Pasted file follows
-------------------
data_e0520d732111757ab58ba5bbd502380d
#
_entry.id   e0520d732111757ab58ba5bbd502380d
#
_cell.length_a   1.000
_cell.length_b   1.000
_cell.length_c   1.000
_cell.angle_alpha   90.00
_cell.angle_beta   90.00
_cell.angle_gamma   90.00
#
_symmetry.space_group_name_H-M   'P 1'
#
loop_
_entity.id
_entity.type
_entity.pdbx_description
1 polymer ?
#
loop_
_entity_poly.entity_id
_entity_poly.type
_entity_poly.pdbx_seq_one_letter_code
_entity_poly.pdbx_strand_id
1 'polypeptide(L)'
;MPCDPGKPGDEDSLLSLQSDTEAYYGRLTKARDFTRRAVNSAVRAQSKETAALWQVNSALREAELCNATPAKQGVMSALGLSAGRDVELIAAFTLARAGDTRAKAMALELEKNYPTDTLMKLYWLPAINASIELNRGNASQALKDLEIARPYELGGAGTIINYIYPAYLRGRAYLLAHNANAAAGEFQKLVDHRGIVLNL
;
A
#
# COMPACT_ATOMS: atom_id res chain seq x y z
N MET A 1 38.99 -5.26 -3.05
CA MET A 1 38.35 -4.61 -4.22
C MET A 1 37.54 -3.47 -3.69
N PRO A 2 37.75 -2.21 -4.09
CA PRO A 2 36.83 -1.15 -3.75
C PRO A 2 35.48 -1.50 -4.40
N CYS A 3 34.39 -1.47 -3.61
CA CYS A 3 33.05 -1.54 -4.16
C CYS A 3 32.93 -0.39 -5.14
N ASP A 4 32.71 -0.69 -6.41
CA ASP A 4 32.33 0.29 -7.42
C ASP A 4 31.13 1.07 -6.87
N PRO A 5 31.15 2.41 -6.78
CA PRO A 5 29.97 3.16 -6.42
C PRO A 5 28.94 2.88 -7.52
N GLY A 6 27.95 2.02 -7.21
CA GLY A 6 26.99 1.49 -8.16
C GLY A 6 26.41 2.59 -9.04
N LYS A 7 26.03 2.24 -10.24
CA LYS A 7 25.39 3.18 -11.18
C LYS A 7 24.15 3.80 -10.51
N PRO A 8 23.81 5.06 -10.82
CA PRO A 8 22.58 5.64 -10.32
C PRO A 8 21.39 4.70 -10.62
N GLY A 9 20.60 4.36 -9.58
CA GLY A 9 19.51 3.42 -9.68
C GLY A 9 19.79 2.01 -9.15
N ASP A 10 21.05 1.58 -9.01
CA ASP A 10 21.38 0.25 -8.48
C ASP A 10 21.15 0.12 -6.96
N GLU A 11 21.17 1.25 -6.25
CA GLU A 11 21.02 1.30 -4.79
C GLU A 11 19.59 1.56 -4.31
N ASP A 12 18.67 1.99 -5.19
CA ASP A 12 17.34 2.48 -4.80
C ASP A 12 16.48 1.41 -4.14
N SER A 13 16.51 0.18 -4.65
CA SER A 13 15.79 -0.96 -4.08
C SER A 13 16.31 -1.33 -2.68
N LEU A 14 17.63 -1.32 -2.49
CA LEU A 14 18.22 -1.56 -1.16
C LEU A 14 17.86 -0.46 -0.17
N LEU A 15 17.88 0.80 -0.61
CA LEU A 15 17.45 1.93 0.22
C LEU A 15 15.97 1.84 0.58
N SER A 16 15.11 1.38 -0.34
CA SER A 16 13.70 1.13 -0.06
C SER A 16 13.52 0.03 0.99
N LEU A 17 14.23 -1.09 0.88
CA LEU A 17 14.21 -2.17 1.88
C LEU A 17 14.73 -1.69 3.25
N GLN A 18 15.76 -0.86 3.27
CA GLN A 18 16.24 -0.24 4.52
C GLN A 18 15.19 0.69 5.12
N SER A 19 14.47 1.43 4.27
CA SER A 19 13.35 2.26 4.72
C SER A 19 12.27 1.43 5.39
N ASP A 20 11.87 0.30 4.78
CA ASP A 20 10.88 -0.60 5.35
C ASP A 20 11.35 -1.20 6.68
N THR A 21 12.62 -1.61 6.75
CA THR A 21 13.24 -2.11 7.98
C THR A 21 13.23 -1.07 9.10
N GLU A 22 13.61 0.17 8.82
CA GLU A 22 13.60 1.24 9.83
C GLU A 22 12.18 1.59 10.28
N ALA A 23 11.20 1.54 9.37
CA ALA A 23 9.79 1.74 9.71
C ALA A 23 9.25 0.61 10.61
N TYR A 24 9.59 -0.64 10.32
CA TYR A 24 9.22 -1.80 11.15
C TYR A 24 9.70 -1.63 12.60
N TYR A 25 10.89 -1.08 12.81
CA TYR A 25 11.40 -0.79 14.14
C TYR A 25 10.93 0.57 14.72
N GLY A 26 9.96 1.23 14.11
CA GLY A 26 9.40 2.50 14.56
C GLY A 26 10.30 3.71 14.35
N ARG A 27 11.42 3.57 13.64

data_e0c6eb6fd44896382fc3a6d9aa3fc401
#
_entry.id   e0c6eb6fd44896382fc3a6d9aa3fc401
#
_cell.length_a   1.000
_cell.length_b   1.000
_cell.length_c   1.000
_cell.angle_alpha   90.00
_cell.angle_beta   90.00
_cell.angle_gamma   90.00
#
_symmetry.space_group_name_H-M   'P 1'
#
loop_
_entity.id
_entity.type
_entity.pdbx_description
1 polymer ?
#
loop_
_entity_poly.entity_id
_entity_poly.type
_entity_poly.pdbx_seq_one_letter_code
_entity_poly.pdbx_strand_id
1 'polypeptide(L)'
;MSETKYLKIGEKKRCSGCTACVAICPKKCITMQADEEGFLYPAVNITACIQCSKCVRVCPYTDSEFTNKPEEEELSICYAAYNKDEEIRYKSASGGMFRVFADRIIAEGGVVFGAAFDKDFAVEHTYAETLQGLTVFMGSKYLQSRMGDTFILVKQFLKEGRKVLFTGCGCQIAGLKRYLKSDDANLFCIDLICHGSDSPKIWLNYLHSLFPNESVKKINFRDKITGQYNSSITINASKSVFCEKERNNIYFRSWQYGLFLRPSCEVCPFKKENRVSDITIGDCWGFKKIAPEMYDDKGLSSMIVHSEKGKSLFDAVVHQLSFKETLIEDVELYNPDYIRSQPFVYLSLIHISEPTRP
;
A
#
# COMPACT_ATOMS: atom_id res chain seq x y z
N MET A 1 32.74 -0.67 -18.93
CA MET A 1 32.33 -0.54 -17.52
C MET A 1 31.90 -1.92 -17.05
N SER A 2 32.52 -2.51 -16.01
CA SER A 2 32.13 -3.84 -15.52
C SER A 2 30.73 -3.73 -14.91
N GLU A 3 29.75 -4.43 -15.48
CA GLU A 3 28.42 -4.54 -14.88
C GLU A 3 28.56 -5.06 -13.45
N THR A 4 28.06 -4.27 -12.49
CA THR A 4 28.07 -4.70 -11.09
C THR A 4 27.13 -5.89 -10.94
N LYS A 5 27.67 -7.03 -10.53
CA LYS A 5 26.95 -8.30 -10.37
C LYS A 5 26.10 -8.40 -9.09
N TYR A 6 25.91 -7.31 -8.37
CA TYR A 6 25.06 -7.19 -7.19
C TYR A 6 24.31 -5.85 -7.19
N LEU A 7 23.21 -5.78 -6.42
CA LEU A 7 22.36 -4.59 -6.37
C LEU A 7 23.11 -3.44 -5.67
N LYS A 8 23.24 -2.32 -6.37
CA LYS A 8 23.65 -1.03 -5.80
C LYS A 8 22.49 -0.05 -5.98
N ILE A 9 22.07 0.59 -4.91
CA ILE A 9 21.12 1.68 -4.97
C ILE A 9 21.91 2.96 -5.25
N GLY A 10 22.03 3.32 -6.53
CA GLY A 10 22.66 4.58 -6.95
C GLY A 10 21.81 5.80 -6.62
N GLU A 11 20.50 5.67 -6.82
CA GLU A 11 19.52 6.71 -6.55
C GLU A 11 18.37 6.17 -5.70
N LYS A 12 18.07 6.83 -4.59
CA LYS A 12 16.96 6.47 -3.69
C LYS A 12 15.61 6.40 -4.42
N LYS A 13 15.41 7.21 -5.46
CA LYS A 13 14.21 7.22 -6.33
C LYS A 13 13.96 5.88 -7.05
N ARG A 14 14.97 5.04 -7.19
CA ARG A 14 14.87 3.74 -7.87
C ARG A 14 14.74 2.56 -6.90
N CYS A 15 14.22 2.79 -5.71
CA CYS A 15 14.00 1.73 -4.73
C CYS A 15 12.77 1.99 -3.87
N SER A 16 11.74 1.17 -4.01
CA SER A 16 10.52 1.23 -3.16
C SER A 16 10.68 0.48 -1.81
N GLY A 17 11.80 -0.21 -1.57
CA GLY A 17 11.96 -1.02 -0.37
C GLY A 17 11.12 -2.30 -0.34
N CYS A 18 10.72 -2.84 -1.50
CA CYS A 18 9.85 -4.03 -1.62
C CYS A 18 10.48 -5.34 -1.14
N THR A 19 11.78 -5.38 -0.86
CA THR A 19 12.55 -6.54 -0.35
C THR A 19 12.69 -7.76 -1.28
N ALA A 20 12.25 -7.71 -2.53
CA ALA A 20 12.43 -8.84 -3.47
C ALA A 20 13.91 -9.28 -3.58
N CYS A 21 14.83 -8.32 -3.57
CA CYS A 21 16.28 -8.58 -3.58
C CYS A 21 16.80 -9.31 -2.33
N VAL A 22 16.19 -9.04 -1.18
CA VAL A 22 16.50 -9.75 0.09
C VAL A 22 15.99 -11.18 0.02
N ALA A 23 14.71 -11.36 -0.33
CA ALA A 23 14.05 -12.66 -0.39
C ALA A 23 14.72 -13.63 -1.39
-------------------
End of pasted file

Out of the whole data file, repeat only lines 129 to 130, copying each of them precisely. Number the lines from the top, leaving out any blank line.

loop_
_entity_poly.entity_id